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A thought came to mind sometime in the fourth quarter of Thursday night's remarkable, somewhat incomprehensible 112-92 Knicks win in Miami.
One more of the team's 18 threes had just splashed into the basket and another group of Heat "fans" had left the arena leaving a Knick-centric crowd to cheer with glee when the camera shifted to the dapper Carmelo Anthony on the bench in his suit. The thought that popped up is a variation on one we've been wondering about all year about Amar'e Stoudemire: How in the world is it going to work once Melo is healthy again?
We kid, of course, but there were moments on Thursday night when it felt fair to wonder if that Knicks roster -- one without Melo, Amar'e or Iman Shumpert -- could actually win the NBA title. After all, they were in the process of outscoring the defending champs by 20 in the second half of a road game and doing it with ball movement and defense to rival the best of anything we've seen this season.
Another, less comedic thought also came to mind. Glen Grunwald isn't getting nearly enough credit for the job he's done as Knicks general manager.
The other general managers for New York teams are household names, whether because they do a great job or because they do a terrible job. Grunwald is a cipher, though, as the antics of his boss James Dolan overshadow everything he does.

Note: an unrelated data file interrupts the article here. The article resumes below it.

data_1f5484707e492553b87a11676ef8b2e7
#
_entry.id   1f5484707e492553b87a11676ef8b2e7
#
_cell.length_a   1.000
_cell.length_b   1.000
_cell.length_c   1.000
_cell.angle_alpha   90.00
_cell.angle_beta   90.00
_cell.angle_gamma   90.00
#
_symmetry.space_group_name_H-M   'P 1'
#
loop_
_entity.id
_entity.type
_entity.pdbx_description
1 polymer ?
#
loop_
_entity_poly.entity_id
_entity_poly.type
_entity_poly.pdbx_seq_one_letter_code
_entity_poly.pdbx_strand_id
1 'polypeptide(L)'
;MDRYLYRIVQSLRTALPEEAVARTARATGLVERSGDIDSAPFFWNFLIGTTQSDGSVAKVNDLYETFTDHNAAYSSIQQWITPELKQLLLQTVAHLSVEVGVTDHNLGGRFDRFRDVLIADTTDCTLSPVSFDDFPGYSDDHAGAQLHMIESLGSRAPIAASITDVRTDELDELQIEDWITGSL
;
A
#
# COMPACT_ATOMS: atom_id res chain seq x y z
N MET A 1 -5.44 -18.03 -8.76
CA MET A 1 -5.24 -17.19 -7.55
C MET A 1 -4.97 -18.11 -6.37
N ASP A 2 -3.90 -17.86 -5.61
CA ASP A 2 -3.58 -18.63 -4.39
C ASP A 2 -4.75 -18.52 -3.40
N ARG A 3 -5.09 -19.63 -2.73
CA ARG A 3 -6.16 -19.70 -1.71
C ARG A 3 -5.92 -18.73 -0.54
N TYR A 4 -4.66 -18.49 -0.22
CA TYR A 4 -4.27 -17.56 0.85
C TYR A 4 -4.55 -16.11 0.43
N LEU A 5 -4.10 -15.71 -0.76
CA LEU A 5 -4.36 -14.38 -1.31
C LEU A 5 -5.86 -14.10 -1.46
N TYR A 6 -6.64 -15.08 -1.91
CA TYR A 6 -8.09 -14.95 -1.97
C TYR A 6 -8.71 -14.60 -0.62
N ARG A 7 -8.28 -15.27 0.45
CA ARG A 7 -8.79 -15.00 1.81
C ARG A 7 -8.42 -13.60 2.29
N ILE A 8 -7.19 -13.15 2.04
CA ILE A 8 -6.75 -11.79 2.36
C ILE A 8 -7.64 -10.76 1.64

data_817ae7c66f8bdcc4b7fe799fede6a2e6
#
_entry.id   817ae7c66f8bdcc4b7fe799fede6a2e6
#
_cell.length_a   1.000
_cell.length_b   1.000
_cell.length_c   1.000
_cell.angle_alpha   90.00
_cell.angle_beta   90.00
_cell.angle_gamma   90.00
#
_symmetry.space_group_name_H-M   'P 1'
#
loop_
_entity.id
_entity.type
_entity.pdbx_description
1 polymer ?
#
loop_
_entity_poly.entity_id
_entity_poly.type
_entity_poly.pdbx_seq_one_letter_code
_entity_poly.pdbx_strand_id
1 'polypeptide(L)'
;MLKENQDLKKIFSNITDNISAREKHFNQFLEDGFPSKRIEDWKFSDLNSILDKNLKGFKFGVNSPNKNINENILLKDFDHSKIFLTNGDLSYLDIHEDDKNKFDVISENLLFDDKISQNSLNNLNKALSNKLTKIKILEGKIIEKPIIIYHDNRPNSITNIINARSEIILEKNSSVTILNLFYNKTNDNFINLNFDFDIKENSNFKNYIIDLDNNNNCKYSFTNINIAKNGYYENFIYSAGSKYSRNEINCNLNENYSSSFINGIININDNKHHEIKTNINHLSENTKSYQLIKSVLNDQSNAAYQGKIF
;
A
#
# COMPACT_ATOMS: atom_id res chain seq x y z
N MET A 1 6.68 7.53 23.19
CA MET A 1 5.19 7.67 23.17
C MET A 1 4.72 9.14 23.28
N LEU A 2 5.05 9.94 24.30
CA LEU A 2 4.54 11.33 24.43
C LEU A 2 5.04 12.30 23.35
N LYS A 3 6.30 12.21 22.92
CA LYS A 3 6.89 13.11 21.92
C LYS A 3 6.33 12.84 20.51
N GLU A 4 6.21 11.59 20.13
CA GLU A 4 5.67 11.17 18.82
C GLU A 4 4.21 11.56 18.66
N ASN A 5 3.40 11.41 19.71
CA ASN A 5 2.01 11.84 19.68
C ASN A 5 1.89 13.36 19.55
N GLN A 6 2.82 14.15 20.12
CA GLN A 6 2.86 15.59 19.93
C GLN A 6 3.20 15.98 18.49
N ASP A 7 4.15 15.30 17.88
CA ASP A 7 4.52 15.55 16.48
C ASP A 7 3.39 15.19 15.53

Grunwald never had a chance on that front because he replaced Donnie Walsh and conventional wisdom held that Walsh was the only brain in the operation before Dolan decided he didn't want Walsh to stick in the role a couple of years ago. And then came the Jeremy Lin departure, a move that came to pass in part because of a fit of pique by Dolan and further pushed Grunwald into the background.
Now that the Knicks are 14-4 and players that Grunwald acquired just led a ransacking of the Heat, it's time that changes. Grunwald should get a pat on the back for a job very well done.
Raymond Felton's splendid work running the offense on Thursday doesn't happen without Grunwald bringing him back and neither does having Jason Kidd as the living brain of the basketball team. Tyson Chandler and Steve Novak, both of whom played great on Thursday, are Grunwald hires, the much-mocked Rasheed Wallace move has been a masterstroke and it continues to astonish that Ronnie Brewer is playing on a minimum contract while Landry Fields is being played like someone who isn't lacking skill in every facet of the game.
We keep expecting the shots to stop falling at such gargantuan rates, but the Knicks keep hitting them because they've built a team where everyone is trusting and believing that the next pass leads to an easy basket. On Thursday, the Heat battled that by playing a lot of 1-on-1 with LeBron James trying to win the game all by himself.
That might sound familiar to Knicks fans who remember how things were last season and they might remember that it doesn't work out all that well. The deep, balanced Knicks have now routed a Heat increasingly reliant on James for everything twice this season, something that led to a bit of giddiness in the air as the fourth quarter moved to its happy conclusion.
Giddiness isn't something normally associated with the Knicks, but there you have it. Make sure to thank Grunwald for his part in making it happen.